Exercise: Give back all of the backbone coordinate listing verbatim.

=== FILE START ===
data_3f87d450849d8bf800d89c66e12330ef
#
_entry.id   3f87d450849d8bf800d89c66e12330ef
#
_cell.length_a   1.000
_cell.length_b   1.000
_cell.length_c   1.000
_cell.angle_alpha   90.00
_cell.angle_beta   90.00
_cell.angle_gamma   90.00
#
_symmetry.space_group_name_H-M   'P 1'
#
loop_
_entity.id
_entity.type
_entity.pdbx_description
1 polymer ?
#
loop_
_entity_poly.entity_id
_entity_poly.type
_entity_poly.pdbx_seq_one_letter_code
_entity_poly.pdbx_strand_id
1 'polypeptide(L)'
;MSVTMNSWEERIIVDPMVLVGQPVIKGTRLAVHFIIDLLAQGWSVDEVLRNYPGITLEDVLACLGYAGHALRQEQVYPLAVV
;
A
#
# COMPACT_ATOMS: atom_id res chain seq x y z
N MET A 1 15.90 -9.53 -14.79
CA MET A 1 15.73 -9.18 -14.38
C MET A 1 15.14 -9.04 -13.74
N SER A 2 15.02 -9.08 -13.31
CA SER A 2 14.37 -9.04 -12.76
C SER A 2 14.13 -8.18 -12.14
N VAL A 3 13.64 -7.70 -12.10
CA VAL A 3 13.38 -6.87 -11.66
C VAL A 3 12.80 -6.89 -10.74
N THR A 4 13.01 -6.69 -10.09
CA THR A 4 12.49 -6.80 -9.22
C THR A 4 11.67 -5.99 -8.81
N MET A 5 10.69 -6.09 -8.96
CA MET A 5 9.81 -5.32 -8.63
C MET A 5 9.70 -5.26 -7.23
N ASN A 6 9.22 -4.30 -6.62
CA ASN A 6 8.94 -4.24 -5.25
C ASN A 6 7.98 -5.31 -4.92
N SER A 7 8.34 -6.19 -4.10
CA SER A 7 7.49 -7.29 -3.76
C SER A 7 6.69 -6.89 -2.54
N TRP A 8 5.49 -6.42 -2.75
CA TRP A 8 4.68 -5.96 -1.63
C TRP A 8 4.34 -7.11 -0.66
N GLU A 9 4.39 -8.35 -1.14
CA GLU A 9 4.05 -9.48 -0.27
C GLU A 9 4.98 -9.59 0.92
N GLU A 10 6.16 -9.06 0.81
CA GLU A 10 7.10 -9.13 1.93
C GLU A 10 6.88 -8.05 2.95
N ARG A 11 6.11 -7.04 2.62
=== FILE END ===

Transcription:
data_3f87d450849d8bf800d89c66e12330ef
#
_entry.id   3f87d450849d8bf800d89c66e12330ef
#
_cell.length_a   1.000
_cell.length_b   1.000
_cell.length_c   1.000
_cell.angle_alpha   90.00
_cell.angle_beta   90.00
_cell.angle_gamma   90.00
#
_symmetry.space_group_name_H-M   'P 1'
#
loop_
_entity.id
_entity.type
_entity.pdbx_description
1 polymer ?
#
loop_
_entity_poly.entity_id
_entity_poly.type
_entity_poly.pdbx_seq_one_letter_code
_entity_poly.pdbx_strand_id
1 'polypeptide(L)'
;MSVTMNSWEERIIVDPMVLVGQPVIKGTRLAVHFIIDLLAQGWSVDEVLRNYPGITLEDVLACLGYAGHALRQEQVYPLAVV
;
A
#
# COMPACT_ATOMS: atom_id res chain seq x y z
N MET A 1 15.90 -9.53 -14.79
CA MET A 1 15.73 -9.18 -14.38
C MET A 1 15.14 -9.04 -13.74
N SER A 2 15.02 -9.08 -13.31
CA SER A 2 14.37 -9.04 -12.76
C SER A 2 14.13 -8.18 -12.14
N VAL A 3 13.64 -7.70 -12.10
CA VAL A 3 13.38 -6.87 -11.66
C VAL A 3 12.80 -6.89 -10.74
N THR A 4 13.01 -6.69 -10.09
CA THR A 4 12.49 -6.80 -9.22
C THR A 4 11.67 -5.99 -8.81
N MET A 5 10.69 -6.09 -8.96
CA MET A 5 9.81 -5.32 -8.63
C MET A 5 9.70 -5.26 -7.23
N ASN A 6 9.22 -4.30 -6.62
CA ASN A 6 8.94 -4.24 -5.25
C ASN A 6 7.98 -5.31 -4.92
N SER A 7 8.34 -6.19 -4.10
CA SER A 7 7.49 -7.29 -3.76
C SER A 7 6.69 -6.89 -2.54
N TRP A 8 5.49 -6.42 -2.75
CA TRP A 8 4.68 -5.96 -1.63
C TRP A 8 4.34 -7.11 -0.66
N GLU A 9 4.39 -8.35 -1.14
CA GLU A 9 4.05 -9.48 -0.27
C GLU A 9 4.98 -9.59 0.92
N GLU A 10 6.16 -9.06 0.81
CA GLU A 10 7.10 -9.13 1.93
C GLU A 10 6.88 -8.05 2.95
N ARG A 11 6.11 -7.04 2.62